Given all the buzz surrounding menstrual cups—wellness faves like Lee Tilghman (AKA Lee From America) and Lauren Singer swear by them—you might be surprised to hear that the doohickies are not a new invention. The first usable commercial cup was patented in 1937 by American actress Leona Chalmers (*the more you know*). Today, after several decades and many adjustments made to the original model, there are nearly as many varieties of menstrual cups to choose from as there are tampons and feminine pads.
So, what exactly is a menstrual cup? At it’s most basic, it’s a vessel that’s designed to be inserted into the vagina to collect menstrual fluid, in lieu of a pad, tampon, or period-proof workout shorts (yep, that’s a thing). Cups are typically bell shaped, stemmed for easy removal, and made from medical-grade silicone or rubber.
Now that we’ve got that covered, we can move on to the million-dollar question: How do you use one?
Keep reading to see if a menstrual cup may be right for you—and how to choose the best one for your needs.
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The surge in popularity of menstrual cups is largely attributed to its eco-friendliness and cost effectiveness. One cup can be reused for up to five years or longer—so while the initial cost of the cup may be higher than a box of pads or tampons (but at $15-$40 per cup we’re not talking by much), making the switch will save you a pretty penny in the long run.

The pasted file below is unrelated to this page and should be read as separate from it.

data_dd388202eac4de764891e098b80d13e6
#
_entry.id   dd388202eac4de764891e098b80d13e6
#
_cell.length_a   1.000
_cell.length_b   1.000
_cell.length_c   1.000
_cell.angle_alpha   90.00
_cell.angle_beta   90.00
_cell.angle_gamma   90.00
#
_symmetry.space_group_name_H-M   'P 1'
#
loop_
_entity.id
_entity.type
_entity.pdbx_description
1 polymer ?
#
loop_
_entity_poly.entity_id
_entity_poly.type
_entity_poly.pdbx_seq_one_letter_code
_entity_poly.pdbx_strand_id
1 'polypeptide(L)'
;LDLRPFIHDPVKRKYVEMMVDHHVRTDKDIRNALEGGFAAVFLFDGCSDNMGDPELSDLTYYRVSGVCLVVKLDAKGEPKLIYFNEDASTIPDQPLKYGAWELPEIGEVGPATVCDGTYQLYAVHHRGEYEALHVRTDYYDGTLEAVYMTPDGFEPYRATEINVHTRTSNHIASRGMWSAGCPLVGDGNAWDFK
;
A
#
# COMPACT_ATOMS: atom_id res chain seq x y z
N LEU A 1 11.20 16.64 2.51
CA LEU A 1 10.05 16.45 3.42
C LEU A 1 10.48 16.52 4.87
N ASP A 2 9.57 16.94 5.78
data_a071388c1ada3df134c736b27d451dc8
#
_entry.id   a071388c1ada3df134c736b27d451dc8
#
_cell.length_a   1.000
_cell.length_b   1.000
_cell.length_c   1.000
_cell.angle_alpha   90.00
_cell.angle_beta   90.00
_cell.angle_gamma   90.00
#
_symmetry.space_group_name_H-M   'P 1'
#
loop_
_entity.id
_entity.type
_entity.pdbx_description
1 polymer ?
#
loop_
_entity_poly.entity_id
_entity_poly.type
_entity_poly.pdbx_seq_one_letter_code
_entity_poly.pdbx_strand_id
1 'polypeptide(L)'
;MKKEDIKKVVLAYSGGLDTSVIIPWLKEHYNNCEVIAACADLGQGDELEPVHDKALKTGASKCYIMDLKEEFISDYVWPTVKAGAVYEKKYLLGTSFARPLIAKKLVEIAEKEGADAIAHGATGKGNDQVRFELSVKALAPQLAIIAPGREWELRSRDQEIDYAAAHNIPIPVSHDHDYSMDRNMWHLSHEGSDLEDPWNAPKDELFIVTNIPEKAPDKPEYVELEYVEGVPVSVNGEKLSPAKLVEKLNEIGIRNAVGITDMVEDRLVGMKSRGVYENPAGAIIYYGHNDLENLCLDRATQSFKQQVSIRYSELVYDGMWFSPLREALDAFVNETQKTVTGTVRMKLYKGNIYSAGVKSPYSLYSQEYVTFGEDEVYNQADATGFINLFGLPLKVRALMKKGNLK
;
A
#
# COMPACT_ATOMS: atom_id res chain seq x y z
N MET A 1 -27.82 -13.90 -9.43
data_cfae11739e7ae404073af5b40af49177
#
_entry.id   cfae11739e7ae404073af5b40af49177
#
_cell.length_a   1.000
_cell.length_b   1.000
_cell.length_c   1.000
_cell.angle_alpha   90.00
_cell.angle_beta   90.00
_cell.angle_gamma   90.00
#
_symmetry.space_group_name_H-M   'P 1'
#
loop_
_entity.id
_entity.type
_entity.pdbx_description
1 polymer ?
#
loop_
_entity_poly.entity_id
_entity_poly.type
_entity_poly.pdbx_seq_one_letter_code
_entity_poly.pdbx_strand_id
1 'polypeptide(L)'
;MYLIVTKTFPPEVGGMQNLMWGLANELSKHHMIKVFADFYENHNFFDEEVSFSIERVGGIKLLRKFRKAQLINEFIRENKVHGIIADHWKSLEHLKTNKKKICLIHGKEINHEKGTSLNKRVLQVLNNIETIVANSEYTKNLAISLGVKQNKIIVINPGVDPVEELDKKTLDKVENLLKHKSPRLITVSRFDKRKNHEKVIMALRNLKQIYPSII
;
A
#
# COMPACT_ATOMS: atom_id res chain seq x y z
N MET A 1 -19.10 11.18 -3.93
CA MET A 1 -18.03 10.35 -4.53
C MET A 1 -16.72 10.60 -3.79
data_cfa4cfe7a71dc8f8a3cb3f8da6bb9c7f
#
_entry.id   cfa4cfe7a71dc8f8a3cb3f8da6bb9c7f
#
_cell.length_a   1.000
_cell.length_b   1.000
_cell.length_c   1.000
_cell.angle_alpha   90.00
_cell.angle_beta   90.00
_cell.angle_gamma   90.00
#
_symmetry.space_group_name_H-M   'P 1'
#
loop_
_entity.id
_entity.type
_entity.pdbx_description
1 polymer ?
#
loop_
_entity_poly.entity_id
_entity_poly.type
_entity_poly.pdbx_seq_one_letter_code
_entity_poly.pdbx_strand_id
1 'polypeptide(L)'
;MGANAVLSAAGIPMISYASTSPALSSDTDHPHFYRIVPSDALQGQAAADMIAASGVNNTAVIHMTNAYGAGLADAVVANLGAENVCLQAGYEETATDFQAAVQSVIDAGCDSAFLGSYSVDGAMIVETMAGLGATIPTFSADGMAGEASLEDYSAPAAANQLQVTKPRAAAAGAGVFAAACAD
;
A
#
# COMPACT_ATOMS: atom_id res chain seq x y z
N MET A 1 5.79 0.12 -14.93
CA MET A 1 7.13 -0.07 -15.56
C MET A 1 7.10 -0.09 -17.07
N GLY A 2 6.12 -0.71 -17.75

Plus: In addition to the decreased waste avoided by not regularly disposing of tampons or pads themselves, the fact that it’s reusable means you don’t have to throw away handfuls of wrappers and applicators each month.
Real talk: There is a learning curve associated with using menstrual cups. Some users may have difficulty inserting the cup, particularly younger girls or women who have never had intercourse. Women with IUDs should consult with their OB/GYN or primary care physician, as the cup could potentially catch the string of the IUD, potentially dislodging it.
Menstrual cups also present a potential for mess when emptying the cup. (If you’re a cup skeptic, this is likely why.) It’s recommended that you empty the cup while hovering over the toilet and ideally at home, so that you have easy access to a sink for washing your hands and rinsing the cup.